Enjoy, and thank you for sharing my interests.

WizKid

  • Frank Acland

    Thanks very much for sharing the report, Tom. It’s great to see you sticking with the project and trying to deal with the problems that have come up. Please keep it up!

    • wizkid

      Thank you for your encouragement, Frank, and the opportunity to share with this unique group here at e-catworld!

    • zintarweb

      The Fail is strong with this one. “No conclusions of value…” Really? Finding the limits of the current experimental set-up is of no value? What a troll. “Scientist”, more like “Egotist”.

  • Frank Acland

    Thanks very much for sharing the report, Tom. It’s great to see you sticking with the project and trying to deal with the problems that have come up. Please keep it up!

    • wizkid

      Thank you for your encouragement, Frank, and the opportunity to share with this unique group here at e-catworld!

  • William D. Fleming

    It looks encouraging–more heat with live fuel. We’ll be watching eagerly for your next effort.

  • William D. Fleming

    It looks encouraging–more heat with live fuel. We’ll be watching eagerly for your next effort.

  • Slad

    “Anybody out there wanna try to compute the COP for me based on the Placebo tests please?”

    Your control test needed 700 W for the thermocouple to read 1000 C. Test2 only needed 500 W to do the same.

    Assuming the fuel provided the rest: CP = 700 / 500 = 1.4

    • wizkid

      Thanks, Slad! Pretty simple math, isn’t it!

    • Ged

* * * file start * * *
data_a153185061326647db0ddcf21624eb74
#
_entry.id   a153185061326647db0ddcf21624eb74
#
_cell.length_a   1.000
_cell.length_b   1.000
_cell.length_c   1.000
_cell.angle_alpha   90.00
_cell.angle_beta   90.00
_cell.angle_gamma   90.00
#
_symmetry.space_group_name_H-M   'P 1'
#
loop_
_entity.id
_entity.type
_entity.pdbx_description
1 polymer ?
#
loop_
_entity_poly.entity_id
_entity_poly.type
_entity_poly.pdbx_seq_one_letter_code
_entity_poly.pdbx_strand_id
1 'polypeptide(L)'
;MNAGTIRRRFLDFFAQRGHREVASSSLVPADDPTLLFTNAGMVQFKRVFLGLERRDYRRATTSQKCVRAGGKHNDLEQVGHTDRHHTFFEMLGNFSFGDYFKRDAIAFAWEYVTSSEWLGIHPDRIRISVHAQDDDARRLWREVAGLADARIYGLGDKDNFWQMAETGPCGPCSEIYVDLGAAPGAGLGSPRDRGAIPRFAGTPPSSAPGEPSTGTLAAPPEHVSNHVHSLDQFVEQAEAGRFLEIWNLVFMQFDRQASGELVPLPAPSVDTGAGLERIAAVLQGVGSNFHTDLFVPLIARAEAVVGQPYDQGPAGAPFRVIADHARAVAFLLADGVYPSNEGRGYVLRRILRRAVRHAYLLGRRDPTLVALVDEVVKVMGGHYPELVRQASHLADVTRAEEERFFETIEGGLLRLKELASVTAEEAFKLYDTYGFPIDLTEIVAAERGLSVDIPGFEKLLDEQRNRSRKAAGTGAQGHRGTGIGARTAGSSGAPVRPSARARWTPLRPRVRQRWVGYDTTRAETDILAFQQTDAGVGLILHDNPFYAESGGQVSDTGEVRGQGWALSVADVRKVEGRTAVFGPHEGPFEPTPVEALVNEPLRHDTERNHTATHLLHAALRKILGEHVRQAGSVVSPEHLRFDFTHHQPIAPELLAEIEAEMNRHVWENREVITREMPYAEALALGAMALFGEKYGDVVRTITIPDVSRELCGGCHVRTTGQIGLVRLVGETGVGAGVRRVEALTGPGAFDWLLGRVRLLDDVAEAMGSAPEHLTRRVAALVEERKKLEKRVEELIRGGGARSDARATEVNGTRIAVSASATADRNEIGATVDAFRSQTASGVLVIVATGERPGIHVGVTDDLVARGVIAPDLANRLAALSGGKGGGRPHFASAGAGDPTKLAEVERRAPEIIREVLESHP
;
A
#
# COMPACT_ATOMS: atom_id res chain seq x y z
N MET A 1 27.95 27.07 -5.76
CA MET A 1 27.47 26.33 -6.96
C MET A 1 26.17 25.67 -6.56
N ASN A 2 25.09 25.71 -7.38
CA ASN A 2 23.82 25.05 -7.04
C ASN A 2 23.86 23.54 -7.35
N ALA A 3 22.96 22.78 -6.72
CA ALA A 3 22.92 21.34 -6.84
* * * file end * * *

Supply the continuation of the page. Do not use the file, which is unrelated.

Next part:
Surprisingly consistent with other experiments of similar fuel and vessel design from a number of folks now, though towards the higher end.

      • SG

        Had test 1 not had the connection failure, the COP might have been even higher. The temperature appeared to maintain at 1200 C while the power was continually being dropped, right up to the time of the connection failure. So, how low could the power really go while still maintaining the 1200 C temp?

  • Slad

    “Anybody out there wanna try to compute the COP for me based on the Placebo tests please?”

    Your control test needed 700 W for the thermocouple to read 1000 C. Test2 only needed 500 W to do the same.

    Assuming the fuel provided the rest: CP = 700 / 500 = 1.4

    • wizkid

      Thanks, Slad! Pretty simple math, isn’t it!

    • Ged

      Surprisingly consistent with other experiments of similar fuel and vessel design from a number of folks now, though towards the higher end.

      • SG

        Had test 1 not had the connection failure, the COP might have been even higher. The temperature appeared to maintain at 1200 C while the power was continually being dropped, right up to the time of the connection failure. So, how low could the power really go while still maintaining the 1200 C temp?

  • congrats! and thank you for a fun read!

    • wizkid

      Glad to share, had to share!

  • congrats! and thank you for a fun read!

    • wizkid

      Glad to share, had to share!

  • Ged

    A very interesting strategy to start high and to edge down with pulses–I enjoy that thinking outside the box. There is definitely anamolous behavior in the tests, even ignoring the absolute temp/power ratio during the early part steady state. In the end, after the cut out, test2 seems to have a similar reduction in temp per reduction in power as the control (similar dT/dP) just by looking at the graph by eye, but was different before the cut out. Something to mull on. Test 1 was also behaving differently and looking very good before the unfortunate loss.